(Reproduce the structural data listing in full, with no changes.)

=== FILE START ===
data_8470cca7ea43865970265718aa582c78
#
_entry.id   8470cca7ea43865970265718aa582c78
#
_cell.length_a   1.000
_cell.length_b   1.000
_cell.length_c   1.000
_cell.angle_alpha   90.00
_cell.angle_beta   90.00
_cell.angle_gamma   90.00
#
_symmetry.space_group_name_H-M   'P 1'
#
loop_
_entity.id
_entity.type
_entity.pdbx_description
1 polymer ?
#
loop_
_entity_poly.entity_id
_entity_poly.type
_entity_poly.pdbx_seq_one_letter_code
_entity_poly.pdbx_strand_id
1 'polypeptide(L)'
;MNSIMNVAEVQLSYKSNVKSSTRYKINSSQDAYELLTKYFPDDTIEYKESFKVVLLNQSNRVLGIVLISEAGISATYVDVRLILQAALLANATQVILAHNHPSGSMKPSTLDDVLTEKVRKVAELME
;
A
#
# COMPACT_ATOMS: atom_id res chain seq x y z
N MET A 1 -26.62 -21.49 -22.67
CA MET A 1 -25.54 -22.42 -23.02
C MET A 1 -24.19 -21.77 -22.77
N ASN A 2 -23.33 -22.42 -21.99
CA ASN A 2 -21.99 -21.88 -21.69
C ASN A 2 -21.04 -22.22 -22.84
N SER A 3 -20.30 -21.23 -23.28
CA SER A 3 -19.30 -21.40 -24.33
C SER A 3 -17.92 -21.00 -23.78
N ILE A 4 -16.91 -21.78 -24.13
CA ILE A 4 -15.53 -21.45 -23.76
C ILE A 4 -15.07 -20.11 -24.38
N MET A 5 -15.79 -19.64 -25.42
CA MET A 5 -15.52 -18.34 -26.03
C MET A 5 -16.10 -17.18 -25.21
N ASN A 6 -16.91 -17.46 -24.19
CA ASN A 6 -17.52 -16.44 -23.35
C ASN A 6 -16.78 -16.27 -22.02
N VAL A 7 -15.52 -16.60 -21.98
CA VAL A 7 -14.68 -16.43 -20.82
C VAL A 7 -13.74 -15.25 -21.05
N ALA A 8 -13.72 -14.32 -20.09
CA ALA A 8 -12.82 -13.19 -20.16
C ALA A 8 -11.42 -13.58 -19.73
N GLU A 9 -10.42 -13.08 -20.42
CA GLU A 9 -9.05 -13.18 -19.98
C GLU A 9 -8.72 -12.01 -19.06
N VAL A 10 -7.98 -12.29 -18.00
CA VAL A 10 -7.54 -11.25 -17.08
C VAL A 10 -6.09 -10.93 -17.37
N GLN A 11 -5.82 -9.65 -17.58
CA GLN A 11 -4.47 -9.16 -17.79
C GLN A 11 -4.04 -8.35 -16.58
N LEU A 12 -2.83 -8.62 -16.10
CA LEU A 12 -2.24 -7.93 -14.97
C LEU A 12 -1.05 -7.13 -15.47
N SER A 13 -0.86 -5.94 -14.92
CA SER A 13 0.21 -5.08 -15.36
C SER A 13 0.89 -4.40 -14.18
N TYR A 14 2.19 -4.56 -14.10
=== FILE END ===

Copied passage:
data_8470cca7ea43865970265718aa582c78
#
_entry.id   8470cca7ea43865970265718aa582c78
#
_cell.length_a   1.000
_cell.length_b   1.000
_cell.length_c   1.000
_cell.angle_alpha   90.00
_cell.angle_beta   90.00
_cell.angle_gamma   90.00
#
_symmetry.space_group_name_H-M   'P 1'
#
loop_
_entity.id
_entity.type
_entity.pdbx_description
1 polymer ?
#
loop_
_entity_poly.entity_id
_entity_poly.type
_entity_poly.pdbx_seq_one_letter_code
_entity_poly.pdbx_strand_id
1 'polypeptide(L)'
;MNSIMNVAEVQLSYKSNVKSSTRYKINSSQDAYELLTKYFPDDTIEYKESFKVVLLNQSNRVLGIVLISEAGISATYVDVRLILQAALLANATQVILAHNHPSGSMKPSTLDDVLTEKVRKVAELME
;
A
#
# COMPACT_ATOMS: atom_id res chain seq x y z
N MET A 1 -26.62 -21.49 -22.67
CA MET A 1 -25.54 -22.42 -23.02
C MET A 1 -24.19 -21.77 -22.77
N ASN A 2 -23.33 -22.42 -21.99
CA ASN A 2 -21.99 -21.88 -21.69
C ASN A 2 -21.04 -22.22 -22.84
N SER A 3 -20.30 -21.23 -23.28
CA SER A 3 -19.30 -21.40 -24.33
C SER A 3 -17.92 -21.00 -23.78
N ILE A 4 -16.91 -21.78 -24.13
CA ILE A 4 -15.53 -21.45 -23.76
C ILE A 4 -15.07 -20.11 -24.38
N MET A 5 -15.79 -19.64 -25.42
CA MET A 5 -15.52 -18.34 -26.03
C MET A 5 -16.10 -17.18 -25.21
N ASN A 6 -16.91 -17.46 -24.19
CA ASN A 6 -17.52 -16.44 -23.35
C ASN A 6 -16.78 -16.27 -22.02
N VAL A 7 -15.52 -16.60 -21.98
CA VAL A 7 -14.68 -16.43 -20.82
C VAL A 7 -13.74 -15.25 -21.05
N ALA A 8 -13.72 -14.32 -20.09
CA ALA A 8 -12.82 -13.19 -20.16
C ALA A 8 -11.42 -13.58 -19.73
N GLU A 9 -10.42 -13.08 -20.42
CA GLU A 9 -9.05 -13.18 -19.98
C GLU A 9 -8.72 -12.01 -19.06
N VAL A 10 -7.98 -12.29 -18.00
CA VAL A 10 -7.54 -11.25 -17.08
C VAL A 10 -6.09 -10.93 -17.37
N GLN A 11 -5.82 -9.65 -17.58
CA GLN A 11 -4.47 -9.16 -17.79
C GLN A 11 -4.04 -8.35 -16.58
N LEU A 12 -2.83 -8.62 -16.10
CA LEU A 12 -2.24 -7.93 -14.97
C LEU A 12 -1.05 -7.13 -15.47
N SER A 13 -0.86 -5.94 -14.92
CA SER A 13 0.21 -5.08 -15.36
C SER A 13 0.89 -4.40 -14.18
N TYR A 14 2.19 -4.56 -14.10